19 September 2016, Lagos — The S&P Global Ratings downgraded Nigeria further into negative territory as the country struggles amid low oil prices and severe shortages of foreign-exchange.
The S&P lowered Nigeria’s rating one level to B, five levels below investment grade and in tandem with Kyrgyzstan and Angola, while the outlook was changed from negative to stable.
The S&P, in an email statement to Bloomberg, said: “Nigeria’s economy has weakened more than we expected owing to a marked contraction in oil production, a restrictive foreign exchange policy and delayed fiscal stimulus.”
While government debt remained low, “servicing costs as a percentage of government revenues are high and rising”, the agency added.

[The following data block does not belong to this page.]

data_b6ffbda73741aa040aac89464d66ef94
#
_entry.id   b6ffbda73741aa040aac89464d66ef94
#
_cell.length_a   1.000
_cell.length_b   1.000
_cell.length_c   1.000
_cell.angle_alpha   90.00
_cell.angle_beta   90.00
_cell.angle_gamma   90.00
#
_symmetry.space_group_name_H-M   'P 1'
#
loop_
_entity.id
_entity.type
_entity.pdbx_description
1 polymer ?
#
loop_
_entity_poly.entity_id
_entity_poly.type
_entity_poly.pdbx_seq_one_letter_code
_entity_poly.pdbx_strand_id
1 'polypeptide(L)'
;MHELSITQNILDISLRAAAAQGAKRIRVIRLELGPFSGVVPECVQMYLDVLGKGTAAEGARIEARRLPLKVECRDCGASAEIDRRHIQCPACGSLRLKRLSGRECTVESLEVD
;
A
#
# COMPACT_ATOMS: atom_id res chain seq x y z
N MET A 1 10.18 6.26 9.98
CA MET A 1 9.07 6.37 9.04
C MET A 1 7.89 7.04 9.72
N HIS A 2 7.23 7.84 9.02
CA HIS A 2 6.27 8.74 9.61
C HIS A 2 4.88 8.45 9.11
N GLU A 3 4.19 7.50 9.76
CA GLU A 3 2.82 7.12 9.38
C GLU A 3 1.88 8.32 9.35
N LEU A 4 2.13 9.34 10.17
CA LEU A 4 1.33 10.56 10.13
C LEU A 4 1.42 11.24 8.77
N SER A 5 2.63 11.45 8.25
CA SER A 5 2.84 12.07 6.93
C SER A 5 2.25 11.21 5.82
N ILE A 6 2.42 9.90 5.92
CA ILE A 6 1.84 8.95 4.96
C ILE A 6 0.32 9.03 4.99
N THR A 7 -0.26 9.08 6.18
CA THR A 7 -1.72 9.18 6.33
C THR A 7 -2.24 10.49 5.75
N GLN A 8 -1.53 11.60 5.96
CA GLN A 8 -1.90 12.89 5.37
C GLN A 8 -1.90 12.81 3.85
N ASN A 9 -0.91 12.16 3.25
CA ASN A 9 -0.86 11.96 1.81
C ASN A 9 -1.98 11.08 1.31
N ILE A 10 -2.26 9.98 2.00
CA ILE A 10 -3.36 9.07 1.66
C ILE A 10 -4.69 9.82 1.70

The rating cut came as Nigeria prepared to issue its first Eurobond since 2013. The Debt Management Office asked banks wishing to manage a $1bn deal to place bids by September 19.
Nigeria Seeks Managers, the adviser for the $1bn of Eurobonds yields on the nation’s $500m of securities due in July 2023 have fell almost 280 basis points to 6.63 percent since peaking at 9.4 percent January 18. The bonds have returned 14 percent this year, compared with the average of 16 percent for sub-Saharan African sovereign dollar debt, according to Bloomberg indexes.
Moody’s Investors Service and Fitch Ratings Ltd. downgraded Nigeria to four levels below investment grade in the first half of the year.
- Daily Trust